And you know, you have to try it to truly believe that because I get that comment from people all the time. I can’t believe I couldn’t eat X, Y or Z any longer because the sweetness was overwhelming to me. So right there that’s gonna enable you to be able to decrease any sweetener use significantly. And then I just say use sweetener sparingly to make things sustainable, okay? The long term answers to sweeteners we don’t know, but we have pretty good evidence that processed carbohydrates, including sugar and their impact on metabolic health for patients with type II diabetes, pre-diabetes or insulin resistance is negative, so we have to keep both of those things in mind. Now long term impact of this, what we know is that long term impact of our typical dietary guideline associated dietary recommendations has been a failure, has made people sicker. So we have great evidence on this in ketogenic diet in studies out to 56 weeks already. And again, with the improvements in metabolic health, including the huge risk factor for so many diseases, cardiovascular disease, cancer, that is type II diabetes, long term if we are able to reverse people out of that disease pattern, we can say with confidence that they’re getting healthier.

– Are some artificial sweeteners better than others? – Are some artificial sweeteners better than others? Specifically what are the benefits or the effects of saccharine or glycerine or other artificial sweeteners like that? – So artificial sweeteners, there are many different categories, if you will. There’s sugar alcohols, and then there’s what we call the saccharine. These are the chemically created, non-nutritive sweeteners. And so let’s talk about sugar alcohols first. So sugar alcohols end in o-hol. You can always kind of pick them up on a food label. xylitol, erythritol, neanotol, sorbitol, those are all examples of sugar alcohols, and they can all actually impact blood sugar a little bit differently. And so it’s important if you’re trying out a new sugar alcohol that you check your blood sugar to see what the reaction is for you. But the ones that tend to have the least impact by far on blood sugar, which is key here, are going to be xylitol and potentially erythritol. Now with sugar alcohols, especially in higher doses, people can tend to have some GI issues, so that’s another thing to keep in mind as well. So experiment with them when it comes to your blood sugar and your individual tolerance of them.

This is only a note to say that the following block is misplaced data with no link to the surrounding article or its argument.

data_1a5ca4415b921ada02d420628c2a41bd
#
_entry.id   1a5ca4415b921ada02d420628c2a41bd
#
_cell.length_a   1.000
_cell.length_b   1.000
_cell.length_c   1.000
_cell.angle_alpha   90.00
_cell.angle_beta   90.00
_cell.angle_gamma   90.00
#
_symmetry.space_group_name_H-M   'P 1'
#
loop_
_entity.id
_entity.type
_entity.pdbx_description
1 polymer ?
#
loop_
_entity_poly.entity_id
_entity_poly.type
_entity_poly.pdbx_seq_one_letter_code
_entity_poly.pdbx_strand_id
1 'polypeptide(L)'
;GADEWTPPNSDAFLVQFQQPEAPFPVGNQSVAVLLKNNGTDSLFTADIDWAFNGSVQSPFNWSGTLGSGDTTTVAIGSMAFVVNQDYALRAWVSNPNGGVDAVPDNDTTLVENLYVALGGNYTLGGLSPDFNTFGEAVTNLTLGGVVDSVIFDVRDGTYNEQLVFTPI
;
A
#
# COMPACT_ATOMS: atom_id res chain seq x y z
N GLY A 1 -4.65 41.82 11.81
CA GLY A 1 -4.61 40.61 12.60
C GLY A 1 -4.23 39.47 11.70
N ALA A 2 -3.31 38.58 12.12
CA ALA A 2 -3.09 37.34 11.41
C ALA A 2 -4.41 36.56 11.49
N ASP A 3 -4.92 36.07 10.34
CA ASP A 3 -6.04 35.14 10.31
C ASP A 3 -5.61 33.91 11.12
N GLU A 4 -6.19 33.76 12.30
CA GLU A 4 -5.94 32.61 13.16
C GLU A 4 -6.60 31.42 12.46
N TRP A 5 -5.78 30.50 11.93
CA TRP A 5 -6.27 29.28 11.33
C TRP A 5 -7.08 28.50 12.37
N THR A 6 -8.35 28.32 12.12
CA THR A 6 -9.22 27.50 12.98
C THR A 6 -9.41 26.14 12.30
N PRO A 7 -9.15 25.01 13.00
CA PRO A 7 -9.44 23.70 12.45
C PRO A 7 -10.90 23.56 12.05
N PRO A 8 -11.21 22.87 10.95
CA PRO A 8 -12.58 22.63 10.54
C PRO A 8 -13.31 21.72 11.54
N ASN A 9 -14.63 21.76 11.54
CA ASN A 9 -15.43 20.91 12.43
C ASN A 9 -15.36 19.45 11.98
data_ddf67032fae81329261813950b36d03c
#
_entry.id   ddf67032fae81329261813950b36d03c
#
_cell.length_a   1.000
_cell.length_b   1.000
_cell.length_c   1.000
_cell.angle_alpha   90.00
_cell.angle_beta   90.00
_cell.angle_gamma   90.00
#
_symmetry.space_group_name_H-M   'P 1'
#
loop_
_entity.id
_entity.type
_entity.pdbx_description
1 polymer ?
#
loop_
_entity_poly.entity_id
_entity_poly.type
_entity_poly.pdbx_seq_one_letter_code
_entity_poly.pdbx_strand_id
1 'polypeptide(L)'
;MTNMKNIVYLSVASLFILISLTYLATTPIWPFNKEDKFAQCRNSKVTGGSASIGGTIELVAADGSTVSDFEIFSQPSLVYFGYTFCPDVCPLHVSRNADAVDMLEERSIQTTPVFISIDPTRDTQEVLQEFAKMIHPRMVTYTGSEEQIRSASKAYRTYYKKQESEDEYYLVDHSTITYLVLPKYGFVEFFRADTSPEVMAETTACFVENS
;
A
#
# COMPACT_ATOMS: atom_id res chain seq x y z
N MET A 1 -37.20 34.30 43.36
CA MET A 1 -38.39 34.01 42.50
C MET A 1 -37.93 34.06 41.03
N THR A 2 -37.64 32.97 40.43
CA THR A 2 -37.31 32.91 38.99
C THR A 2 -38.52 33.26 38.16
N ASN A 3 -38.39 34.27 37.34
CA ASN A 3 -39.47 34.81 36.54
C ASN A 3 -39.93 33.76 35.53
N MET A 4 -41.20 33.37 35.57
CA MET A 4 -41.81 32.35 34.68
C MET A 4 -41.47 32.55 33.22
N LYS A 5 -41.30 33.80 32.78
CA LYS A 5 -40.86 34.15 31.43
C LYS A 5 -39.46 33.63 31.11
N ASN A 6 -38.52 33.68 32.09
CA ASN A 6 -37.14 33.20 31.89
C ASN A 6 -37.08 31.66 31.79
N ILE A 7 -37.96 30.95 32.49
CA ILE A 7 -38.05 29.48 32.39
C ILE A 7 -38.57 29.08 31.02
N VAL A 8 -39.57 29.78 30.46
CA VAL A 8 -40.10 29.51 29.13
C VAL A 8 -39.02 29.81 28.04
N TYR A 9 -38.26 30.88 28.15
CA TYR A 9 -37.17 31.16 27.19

But we tend to recommend a lot of the sugar alcohols overall because of that, and actually xylitol, let’s take a quick look at xylitol itself. And that is one of the interesting things that people don’t realize is right now everybody who’s watching this, Catherine and I, we’re making xylitol right now. Our bodies make xylitol. So again, what we’re doing is we’re ingesting something that we’re also making, and so that’s one of the reasons that we recommend that. Our bodies are used to that. xylitol is found, erythritol too, a lesser degree, naturally in fruits and even vegetables. So again, that’s high on our recommendation list, but everybody needs to check out their individual tolerance of them. Now the non-nutritive sweeteners, those are ones that have no calories, and they don’t by themselves have an impact on blood sugar. And that’s been shown in multiple studies. So let’s take a look at Splenda, for example. Splenda doesn’t, over a patient population, increase blood sugar. Once again I’ll always say check your own individual blood sugar, but it tends to not have an impact.